An employee who performs a substantial part of their work (i.e. at least 25 %) in their country of residence must be registered with the social security system in that country (and, where applicable, with the Luxembourg social security system for the work carried out in Luxembourg).
However, if the employee performs less than 25 % of their work in their country of residence, they must only be registered with Luxembourg social security.
Therefore, depending on the case, the teleworker will be registered with the Luxembourg social security institutions or the social security institutions of the country of residence. The teleworker will be protected for illness, pension, disability or work-related accident.
With regard to work-related accidents more specifically, a teleworker must immediately inform their employer so that the latter can submit an accident declaration to the competent Luxembourg authorities or to the concerned authorities in the country of residence.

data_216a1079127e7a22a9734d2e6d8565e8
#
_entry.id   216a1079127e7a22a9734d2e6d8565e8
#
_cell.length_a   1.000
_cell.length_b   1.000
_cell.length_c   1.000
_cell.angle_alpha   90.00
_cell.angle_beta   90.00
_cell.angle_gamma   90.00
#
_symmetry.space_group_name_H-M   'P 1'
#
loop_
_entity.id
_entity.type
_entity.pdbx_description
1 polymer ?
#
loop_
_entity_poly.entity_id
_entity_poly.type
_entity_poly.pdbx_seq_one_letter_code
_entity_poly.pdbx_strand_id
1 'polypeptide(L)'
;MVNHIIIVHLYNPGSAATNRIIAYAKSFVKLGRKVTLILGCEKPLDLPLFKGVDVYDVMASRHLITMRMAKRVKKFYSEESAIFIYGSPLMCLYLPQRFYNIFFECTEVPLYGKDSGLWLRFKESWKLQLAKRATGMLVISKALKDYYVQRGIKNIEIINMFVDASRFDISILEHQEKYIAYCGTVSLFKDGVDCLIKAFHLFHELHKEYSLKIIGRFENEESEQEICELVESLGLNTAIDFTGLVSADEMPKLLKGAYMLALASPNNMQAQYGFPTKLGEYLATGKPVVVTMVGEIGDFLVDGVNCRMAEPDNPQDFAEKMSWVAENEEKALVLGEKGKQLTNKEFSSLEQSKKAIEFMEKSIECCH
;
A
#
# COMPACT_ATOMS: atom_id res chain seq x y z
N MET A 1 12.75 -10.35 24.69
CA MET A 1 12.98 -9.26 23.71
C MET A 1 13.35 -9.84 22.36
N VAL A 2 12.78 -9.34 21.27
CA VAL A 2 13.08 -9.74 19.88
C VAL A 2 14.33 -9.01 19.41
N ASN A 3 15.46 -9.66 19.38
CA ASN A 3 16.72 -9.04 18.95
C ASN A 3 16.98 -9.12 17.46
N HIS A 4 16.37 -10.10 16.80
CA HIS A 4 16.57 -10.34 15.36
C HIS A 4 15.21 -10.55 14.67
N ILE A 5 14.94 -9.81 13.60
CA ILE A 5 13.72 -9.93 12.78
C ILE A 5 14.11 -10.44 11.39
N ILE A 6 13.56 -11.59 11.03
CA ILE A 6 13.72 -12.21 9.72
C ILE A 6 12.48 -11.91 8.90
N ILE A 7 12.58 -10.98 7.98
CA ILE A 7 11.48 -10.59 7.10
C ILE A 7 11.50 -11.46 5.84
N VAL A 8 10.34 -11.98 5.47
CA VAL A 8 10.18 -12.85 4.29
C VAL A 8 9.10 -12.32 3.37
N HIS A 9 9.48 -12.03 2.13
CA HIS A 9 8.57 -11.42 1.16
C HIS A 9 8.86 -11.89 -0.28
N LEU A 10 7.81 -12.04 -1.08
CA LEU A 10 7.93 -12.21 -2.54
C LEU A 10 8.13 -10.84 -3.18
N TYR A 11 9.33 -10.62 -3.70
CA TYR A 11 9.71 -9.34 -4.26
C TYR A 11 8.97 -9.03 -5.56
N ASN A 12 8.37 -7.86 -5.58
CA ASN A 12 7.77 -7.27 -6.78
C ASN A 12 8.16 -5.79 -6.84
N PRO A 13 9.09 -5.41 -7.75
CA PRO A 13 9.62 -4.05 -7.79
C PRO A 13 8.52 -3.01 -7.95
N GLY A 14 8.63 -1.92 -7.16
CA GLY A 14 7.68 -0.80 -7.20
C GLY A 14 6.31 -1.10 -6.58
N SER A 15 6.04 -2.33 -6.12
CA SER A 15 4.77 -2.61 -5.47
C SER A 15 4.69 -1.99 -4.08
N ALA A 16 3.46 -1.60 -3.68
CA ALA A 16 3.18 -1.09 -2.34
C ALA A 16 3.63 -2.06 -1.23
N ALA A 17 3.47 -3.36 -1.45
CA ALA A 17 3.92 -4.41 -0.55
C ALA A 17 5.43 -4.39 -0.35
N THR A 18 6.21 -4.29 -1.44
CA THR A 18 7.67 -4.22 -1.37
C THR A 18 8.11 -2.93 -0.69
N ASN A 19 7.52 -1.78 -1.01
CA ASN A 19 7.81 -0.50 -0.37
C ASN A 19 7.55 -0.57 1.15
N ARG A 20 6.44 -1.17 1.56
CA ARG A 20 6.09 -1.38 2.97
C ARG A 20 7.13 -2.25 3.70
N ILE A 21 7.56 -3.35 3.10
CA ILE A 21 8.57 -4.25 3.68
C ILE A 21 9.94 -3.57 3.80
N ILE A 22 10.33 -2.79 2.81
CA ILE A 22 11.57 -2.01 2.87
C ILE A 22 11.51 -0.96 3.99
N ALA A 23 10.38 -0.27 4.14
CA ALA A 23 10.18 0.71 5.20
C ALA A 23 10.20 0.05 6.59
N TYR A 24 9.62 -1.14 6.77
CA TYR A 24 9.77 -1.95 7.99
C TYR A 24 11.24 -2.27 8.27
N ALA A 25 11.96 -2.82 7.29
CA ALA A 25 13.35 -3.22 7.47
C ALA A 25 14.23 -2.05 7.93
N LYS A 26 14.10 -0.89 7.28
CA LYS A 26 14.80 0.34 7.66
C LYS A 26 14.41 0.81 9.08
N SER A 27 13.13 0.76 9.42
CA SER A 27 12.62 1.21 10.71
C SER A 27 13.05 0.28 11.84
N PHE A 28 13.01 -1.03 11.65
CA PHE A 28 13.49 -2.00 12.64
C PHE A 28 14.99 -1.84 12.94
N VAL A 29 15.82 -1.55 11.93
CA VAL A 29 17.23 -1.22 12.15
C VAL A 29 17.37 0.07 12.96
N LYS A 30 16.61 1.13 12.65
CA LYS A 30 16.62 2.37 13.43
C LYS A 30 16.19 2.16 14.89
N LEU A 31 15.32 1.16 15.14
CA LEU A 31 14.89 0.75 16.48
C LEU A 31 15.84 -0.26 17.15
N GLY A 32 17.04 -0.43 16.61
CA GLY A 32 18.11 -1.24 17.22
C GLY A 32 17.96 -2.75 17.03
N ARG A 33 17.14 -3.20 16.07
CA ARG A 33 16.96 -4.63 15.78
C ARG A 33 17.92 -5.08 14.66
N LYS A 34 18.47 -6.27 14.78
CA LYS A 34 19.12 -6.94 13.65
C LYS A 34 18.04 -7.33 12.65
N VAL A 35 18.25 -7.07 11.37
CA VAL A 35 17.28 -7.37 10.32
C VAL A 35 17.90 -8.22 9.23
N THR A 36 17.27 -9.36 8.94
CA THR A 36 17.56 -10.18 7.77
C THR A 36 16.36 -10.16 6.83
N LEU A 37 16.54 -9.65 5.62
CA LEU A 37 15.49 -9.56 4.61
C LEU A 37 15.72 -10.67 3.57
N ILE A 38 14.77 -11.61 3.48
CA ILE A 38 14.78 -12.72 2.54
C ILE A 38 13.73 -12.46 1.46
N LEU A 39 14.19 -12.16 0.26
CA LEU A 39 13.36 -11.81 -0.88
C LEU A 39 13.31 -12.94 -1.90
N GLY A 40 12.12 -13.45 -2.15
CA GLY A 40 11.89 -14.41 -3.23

Bilateral tax treaties are designed to avoid double taxation.
Under these double taxation avoidance agreements, salaried and self-employed workers are generally taxed in the country where they carry out their profession.
Salaried workers who carry out their profession in their country of residence and also in Luxembourg are in principle taxed in both countries, on the proportion of work carried out in each country respectively.
The list of tax treaties signed by Luxembourg is available on the website of the Luxembourg Inland Revenue.